Patriots’ coach, Bill Belichick has a healthy lead on the rest of the field, with six total Super Bowl victories. Behind him, Chuck Noll is the only other coach with even four titles. Belichick won his first Super Bowl in 2001 and his most recent (but not necessarily his last) in 2019. The Patriots have been historically dominant since that first Super Bowl season, with a record of 232-72 and an absurd 16 division titles. At 67 years old, Belichick likely won’t be coaching for more than the next year or two, but his tenure with the Patriots has set numerous records that might never be broken. In 2021, the Patriots failed to make the playoffs, meaning Belichick will not be expanding on his lead until at least the 2023-24 season.
How Many Coaches Have Won Multiple Super Bowls?
Currently, there are 14 coaches with multiple Super Bowl victories; these 14 men have combined for 36 of the league’s 57 championships. Prior to Belichick, the Giants’ Tom Coughlin was the last coach to add his name to the list of multiple time champions. Many of these coaches are noted pioneers of the league.
Lombardi was the model coach the rest of the league tried to emulate for decades. Don Shula brought the concept of the “no-name defense”, or a unit that would be greater than the sum of its parts. He also popularized the use of the 3-4 defense. Tom Landry introduced the 4-3 defense to the NFL, which would become standard alignment for decades. Chuck Noll’s “Steel Curtain” defenses were revolutionary in their ability to control the line of scrimmage with a four-man rush. Bill Walsh’s west coast offenses with Joe Montana became the blueprint of every modern offense in the NFL.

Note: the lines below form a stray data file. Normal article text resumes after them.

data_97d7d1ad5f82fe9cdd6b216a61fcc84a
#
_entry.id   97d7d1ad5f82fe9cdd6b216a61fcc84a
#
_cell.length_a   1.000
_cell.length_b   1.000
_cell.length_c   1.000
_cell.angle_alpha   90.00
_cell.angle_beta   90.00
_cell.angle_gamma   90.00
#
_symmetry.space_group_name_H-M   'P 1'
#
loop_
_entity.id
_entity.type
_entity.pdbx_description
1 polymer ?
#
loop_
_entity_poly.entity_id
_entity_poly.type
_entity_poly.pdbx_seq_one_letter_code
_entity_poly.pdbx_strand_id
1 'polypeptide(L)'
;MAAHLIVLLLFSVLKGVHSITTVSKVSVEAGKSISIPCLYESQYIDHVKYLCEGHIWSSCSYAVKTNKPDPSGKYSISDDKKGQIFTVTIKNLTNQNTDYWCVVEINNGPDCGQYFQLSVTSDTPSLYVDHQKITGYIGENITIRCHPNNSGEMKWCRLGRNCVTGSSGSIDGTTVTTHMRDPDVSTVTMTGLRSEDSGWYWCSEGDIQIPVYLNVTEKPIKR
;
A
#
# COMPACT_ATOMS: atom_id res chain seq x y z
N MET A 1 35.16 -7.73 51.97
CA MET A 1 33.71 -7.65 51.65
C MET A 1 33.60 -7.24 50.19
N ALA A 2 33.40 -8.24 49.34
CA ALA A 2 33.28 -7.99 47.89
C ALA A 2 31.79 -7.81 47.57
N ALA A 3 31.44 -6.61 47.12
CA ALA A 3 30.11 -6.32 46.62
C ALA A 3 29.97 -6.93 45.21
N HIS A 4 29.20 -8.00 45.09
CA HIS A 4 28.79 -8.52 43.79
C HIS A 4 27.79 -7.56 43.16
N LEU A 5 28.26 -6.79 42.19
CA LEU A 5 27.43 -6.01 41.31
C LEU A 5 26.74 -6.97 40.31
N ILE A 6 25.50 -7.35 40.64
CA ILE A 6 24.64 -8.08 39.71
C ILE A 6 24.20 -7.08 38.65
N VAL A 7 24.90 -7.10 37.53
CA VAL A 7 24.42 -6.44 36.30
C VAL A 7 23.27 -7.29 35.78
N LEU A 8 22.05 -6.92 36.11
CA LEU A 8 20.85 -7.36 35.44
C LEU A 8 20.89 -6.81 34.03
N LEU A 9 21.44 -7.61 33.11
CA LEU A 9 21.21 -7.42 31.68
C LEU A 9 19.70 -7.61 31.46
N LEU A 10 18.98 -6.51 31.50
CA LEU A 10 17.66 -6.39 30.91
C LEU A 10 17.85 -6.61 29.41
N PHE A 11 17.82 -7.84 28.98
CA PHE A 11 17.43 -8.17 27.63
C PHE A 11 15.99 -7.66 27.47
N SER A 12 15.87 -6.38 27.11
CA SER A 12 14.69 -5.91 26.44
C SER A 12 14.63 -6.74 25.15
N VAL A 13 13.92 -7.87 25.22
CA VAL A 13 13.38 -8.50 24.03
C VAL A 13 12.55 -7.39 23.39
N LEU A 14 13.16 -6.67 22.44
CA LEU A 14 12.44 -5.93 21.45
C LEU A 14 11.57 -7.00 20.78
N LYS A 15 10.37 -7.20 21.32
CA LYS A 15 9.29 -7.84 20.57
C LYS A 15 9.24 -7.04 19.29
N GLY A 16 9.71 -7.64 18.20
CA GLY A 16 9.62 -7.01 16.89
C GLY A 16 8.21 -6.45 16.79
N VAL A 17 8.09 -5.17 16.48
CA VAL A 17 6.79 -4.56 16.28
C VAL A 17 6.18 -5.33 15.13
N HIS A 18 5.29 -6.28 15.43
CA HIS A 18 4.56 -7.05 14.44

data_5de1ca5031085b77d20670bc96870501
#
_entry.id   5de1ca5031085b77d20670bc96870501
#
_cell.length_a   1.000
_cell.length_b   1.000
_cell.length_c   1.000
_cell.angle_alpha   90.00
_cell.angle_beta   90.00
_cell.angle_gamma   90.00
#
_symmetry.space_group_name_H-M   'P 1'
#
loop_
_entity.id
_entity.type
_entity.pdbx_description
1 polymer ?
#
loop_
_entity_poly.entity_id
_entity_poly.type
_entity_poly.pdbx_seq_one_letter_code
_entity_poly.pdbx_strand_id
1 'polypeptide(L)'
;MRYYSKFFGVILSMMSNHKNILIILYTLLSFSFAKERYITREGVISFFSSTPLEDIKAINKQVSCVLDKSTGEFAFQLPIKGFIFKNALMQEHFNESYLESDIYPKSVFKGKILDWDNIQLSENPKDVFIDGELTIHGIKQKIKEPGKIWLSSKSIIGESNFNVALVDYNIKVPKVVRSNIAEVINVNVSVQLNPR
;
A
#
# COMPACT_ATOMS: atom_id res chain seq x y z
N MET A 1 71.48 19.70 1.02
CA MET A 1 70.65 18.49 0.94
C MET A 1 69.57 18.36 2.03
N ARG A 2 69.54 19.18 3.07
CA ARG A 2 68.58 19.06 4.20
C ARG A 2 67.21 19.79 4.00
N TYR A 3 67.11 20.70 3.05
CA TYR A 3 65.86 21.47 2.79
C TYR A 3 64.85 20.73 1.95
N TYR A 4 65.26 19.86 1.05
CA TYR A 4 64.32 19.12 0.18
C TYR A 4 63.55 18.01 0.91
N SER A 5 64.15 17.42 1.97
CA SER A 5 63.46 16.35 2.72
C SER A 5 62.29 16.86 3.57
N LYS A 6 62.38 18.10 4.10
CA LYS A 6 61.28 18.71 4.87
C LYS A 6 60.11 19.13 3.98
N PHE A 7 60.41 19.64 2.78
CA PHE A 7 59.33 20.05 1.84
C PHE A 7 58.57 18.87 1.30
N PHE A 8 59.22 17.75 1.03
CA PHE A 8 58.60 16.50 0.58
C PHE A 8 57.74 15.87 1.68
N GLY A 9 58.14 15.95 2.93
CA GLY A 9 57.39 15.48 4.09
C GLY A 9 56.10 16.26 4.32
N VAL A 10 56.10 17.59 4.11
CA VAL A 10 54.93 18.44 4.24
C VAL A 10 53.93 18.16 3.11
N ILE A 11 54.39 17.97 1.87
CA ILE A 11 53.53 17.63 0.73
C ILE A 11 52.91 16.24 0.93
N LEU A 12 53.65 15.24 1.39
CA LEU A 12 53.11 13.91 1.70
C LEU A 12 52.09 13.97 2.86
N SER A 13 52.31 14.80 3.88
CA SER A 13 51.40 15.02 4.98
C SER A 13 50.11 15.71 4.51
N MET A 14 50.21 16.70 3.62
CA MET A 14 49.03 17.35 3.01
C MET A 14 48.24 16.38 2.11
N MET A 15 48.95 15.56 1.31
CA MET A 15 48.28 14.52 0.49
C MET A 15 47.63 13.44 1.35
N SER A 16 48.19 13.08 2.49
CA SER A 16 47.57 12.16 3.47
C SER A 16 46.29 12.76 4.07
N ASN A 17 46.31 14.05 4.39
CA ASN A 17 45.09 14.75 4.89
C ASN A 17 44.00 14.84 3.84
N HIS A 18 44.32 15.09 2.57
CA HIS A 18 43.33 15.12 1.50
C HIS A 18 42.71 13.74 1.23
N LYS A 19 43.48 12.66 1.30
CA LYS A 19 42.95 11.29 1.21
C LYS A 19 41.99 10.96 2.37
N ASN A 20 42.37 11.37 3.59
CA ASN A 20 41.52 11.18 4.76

Super Bowl ATS Numbers For Coaches
Of the coaches who won multiple titles, Joe Gibbs is one of the few perfect record coaches against the SB oddsmakers. A shortlist of coaches in NFL history that have led their teams to multiple Super Bowls also includes their ATS numbers.
|Coach:||Super Bowl Wins:||Super Bowl ATS Record|
Coaches Who Lost The Super Bowl As A Betting Favorite
Going into the Super Bowl as the betting favorite does not always give the team an upper hand. In fact, the favorites going into the Super Bowl have lost more often than not with 18 favored Super Bowl teams falling to the Underdog. Of the 18 teams that have lost as a favorite, Bill Belichick and Don Shula are the only two coaches to lose the Super Bowl as an underdog on more than one occasion.
|2023||SBLVII||Nick Sirianni||Philadelphia Eagles||-1.5|
|2021||SBLV||Andy Reid||Kansas City Chiefs||-3|
|2018||SBLII||Bill Belichick||New England Patriots||-4.5|
|2016||SBL||Ron Rivera||Carolina Panthers||-4.5|
|2015||SBXLIX||Pete Carroll||Seattle Seahawks||-1|
|2014||SBXLVIII||John Fox||Denver Broncos||-2|
|2013||SBXLVIII||Jim Harbaugh||San Francisco 49ers||-4.5|